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Kin, Ittetsu Department of Neurological Surgery, Okayama University Graduate School of Medicine
Sasaki, Tatsuya Department of Neurological Surgery, Okayama University Graduate School of Medicine
Yasuhara, Takao Department of Neurological Surgery, Okayama University Graduate School of Medicine ORCID Kaken ID publons researchmap
Kameda, Masahiro Department of Neurological Surgery, Okayama University Graduate School of Medicine Kaken ID researchmap
Agari, Takashi Department of Neurosurgery, Tokyo Metropolitan Neurological Hospital Kaken ID publons
Okazaki, Mihoko Department of Neurological Surgery, Okayama University Graduate School of Medicine
Hosomoto, Kakeru Department of Neurological Surgery, Okayama University Graduate School of Medicine
Okazaki, Yosuke Department of Neurological Surgery, Okayama University Graduate School of Medicine
Yabuno, Satoru Department of Neurological Surgery, Okayama University Graduate School of Medicine
Kawauchi, Satoshi Department of Neurological Surgery, Okayama University Graduate School of Medicine
Kuwahara, Ken Department of Neurological Surgery, Okayama University Graduate School of Medicine
Morimoto, Jun Department of Neurological Surgery, Okayama University Graduate School of Medicine
Kin, Kyohei Department of Neurological Surgery, Okayama University Graduate School of Medicine ORCID publons
Umakoshi, Michiari Department of Neurological Surgery, Okayama University Graduate School of Medicine
Tomita, Yousuke Department of Neurological Surgery, Okayama University Graduate School of Medicine
Tajiri, Naoki Department of Neurophysiology and Brain Science and Medical School, Graduate School of Medical Sciences and Medical School, Nagoya City University
Borlongan, Cesario, V Department of Neurosurgery and Brain Repair, University of South Florida Morsani College of Medicine, 12901 Bruce B. Downs Blvd.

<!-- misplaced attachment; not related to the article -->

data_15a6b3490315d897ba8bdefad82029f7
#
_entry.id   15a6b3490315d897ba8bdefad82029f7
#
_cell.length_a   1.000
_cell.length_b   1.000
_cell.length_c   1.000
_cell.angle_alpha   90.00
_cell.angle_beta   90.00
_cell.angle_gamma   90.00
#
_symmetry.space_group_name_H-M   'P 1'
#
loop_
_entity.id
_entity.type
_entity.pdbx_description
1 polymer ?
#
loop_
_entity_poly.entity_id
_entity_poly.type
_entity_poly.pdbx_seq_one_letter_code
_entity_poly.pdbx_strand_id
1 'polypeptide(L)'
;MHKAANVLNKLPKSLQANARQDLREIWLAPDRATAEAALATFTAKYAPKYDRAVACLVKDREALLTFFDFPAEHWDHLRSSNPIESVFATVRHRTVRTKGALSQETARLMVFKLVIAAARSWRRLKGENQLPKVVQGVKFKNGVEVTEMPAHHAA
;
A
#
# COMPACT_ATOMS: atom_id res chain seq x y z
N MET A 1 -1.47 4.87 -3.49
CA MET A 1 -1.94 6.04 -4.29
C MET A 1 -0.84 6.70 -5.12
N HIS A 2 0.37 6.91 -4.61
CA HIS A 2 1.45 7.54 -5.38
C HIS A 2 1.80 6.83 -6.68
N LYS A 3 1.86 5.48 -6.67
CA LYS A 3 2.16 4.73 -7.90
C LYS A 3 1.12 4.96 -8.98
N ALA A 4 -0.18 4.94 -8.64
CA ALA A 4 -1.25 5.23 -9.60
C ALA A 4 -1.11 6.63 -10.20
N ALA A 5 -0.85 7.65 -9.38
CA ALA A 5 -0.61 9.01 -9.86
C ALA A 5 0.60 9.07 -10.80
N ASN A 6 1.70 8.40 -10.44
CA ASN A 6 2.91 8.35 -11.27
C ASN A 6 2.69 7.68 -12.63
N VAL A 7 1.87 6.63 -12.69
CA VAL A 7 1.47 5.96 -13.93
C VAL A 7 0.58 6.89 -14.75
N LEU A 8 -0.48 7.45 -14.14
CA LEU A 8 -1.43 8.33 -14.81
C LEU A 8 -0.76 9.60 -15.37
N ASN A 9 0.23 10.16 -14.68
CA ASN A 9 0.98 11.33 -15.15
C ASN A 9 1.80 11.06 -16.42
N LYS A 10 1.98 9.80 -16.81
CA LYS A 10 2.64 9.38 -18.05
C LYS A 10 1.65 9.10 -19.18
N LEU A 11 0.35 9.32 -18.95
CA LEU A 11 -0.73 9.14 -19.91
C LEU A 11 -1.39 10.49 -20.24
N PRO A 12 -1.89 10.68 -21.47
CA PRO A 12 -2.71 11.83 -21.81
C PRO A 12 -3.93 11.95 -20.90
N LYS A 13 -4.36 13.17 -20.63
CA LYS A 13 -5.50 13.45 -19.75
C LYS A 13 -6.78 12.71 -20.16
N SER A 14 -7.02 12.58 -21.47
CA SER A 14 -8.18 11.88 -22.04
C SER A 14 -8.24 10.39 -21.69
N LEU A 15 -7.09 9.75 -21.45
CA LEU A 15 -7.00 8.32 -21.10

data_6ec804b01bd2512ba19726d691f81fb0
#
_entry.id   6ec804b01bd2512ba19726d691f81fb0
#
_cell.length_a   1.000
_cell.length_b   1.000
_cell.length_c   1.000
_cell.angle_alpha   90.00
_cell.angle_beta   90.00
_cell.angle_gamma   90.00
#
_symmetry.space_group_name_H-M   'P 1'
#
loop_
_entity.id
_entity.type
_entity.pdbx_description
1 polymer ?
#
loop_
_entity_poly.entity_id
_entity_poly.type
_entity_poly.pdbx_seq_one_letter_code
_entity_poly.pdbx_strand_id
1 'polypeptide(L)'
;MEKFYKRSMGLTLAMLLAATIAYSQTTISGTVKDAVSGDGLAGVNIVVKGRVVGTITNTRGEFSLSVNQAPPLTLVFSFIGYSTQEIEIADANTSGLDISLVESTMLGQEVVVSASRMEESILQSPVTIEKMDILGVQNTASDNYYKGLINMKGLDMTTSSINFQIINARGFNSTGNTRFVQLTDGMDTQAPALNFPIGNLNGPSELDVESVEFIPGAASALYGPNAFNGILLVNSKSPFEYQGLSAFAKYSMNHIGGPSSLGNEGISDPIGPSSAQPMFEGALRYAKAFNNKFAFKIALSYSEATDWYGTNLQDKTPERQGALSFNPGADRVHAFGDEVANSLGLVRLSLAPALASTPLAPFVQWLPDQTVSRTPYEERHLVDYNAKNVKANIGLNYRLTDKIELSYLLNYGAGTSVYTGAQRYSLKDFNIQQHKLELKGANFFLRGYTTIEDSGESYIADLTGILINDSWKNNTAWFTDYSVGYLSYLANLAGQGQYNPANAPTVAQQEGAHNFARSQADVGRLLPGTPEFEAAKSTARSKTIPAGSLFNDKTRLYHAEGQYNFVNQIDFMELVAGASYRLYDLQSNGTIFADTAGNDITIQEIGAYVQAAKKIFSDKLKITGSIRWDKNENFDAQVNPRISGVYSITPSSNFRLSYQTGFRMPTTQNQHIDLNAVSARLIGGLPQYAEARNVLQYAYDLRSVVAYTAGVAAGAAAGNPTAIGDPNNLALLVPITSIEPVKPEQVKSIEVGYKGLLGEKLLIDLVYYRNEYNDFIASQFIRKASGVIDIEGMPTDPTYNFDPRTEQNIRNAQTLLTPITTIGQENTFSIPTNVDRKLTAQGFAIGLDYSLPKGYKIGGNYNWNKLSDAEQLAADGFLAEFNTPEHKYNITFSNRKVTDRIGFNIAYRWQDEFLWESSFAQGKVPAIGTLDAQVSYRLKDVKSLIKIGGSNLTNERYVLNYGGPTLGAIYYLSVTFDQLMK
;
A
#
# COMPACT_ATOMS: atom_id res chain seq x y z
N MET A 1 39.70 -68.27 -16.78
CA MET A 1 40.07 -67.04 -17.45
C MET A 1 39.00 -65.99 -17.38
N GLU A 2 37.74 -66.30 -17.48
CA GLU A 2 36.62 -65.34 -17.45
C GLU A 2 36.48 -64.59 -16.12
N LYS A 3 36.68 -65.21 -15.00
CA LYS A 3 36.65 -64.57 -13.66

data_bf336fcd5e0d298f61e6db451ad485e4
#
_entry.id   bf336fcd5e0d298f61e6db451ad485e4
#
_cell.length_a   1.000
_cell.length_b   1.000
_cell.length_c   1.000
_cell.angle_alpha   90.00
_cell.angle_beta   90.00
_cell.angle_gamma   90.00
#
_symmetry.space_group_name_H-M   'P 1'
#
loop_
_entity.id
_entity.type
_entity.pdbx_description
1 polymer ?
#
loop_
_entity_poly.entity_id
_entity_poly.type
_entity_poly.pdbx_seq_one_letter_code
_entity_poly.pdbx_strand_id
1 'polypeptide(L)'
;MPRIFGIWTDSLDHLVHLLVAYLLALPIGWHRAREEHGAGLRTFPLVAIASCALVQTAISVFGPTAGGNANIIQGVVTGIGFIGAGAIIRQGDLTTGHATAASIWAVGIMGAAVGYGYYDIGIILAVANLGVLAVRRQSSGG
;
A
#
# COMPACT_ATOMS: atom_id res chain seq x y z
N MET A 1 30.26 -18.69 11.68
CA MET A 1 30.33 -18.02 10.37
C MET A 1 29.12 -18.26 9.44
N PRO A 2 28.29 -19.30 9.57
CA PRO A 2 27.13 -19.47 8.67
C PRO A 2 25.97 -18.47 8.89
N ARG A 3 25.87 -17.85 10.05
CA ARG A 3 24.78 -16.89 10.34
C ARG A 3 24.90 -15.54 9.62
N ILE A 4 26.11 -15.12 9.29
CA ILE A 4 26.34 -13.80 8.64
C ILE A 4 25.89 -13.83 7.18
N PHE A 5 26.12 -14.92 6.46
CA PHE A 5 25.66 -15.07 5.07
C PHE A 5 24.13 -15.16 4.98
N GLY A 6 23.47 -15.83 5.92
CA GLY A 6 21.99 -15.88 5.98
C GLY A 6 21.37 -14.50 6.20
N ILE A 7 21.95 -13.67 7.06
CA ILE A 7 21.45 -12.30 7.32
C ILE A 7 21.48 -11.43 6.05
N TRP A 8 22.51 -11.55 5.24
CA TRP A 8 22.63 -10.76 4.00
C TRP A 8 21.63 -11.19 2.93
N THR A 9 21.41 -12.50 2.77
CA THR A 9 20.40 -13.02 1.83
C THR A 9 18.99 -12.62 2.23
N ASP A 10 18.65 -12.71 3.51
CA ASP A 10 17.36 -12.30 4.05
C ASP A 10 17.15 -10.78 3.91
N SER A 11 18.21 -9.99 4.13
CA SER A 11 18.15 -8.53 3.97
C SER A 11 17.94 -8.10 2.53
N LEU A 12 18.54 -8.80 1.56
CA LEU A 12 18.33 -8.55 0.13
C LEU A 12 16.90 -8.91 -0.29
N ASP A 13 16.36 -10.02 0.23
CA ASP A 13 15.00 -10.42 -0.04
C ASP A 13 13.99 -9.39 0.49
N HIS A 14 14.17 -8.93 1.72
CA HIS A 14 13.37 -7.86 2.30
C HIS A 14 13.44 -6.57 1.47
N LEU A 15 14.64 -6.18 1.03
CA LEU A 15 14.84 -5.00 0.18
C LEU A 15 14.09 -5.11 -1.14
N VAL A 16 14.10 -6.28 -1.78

Date, Isao Department of Neurological Surgery, Okayama University Graduate School of Medicine ORCID Kaken ID publons researchmap
Abstract
Background: The major surgical treatment for Parkinson's disease (PD) is deep brain stimulation (DBS), but a less invasive treatment is desired. Vagus nerve stimulation (VNS) is a relatively safe treatment without cerebral invasiveness. In this study, we developed a wireless controllable electrical stimulator to examine the efficacy of VNS on PD model rats. Methods: Adult female Sprague-Dawley rats underwent placement of a cuff-type electrode and stimulator on the vagus nerve. Following which, 6-hydroxydopamine (6-OHDA) was administered into the left striatum to prepare a PD model. VNS was started immediately after 6-OHDA administration and continued for 14 days. We evaluated the therapeutic effects of VNS with behavioral and immunohistochemical outcome assays under different stimulation intensity (0.1, 0.25, 0.5 and 1 mA). Results: VNS with 0.25-0.5 mA intensity remarkably improved behavioral impairment, preserved dopamine neurons, reduced inflammatory glial cells, and increased noradrenergic neurons. On the other hand, VNS with 0.1 mA and 1 mA intensity did not display significant therapeutic efficacy. Conclusions: VNS with 0.25-0.5 mA intensity has anti-inflammatory and neuroprotective effects on PD model rats induced by 6-OHDA administration. In addition, we were able to confirm the practicality and effectiveness of the new experimental device.
Keywords
anti-inflammation
less invasive therapy
new experimental device
Parkinson's disease
vagus nerve stimulation
Published Date
2021-07-07
Publication Title
Biomedicines
Volume
volume9
Issue
issue7
Publisher
MDPI
Start Page
789
ISSN
2227-9059
Content Type
Journal Article
language
英語
OAI-PMH Set
岡山大学
Copyright Holders
© 2021 by the authors.
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publisher
DOI
Web of Science KeyUT
Related Url
isVersionOf https://doi.org/10.3390/biomedicines9070789
License
https://creativecommons.org/licenses/by/4.0/
Funder Name
Ministry of Health, Labour and Welfare, Japan
助成番号
09156274
24592129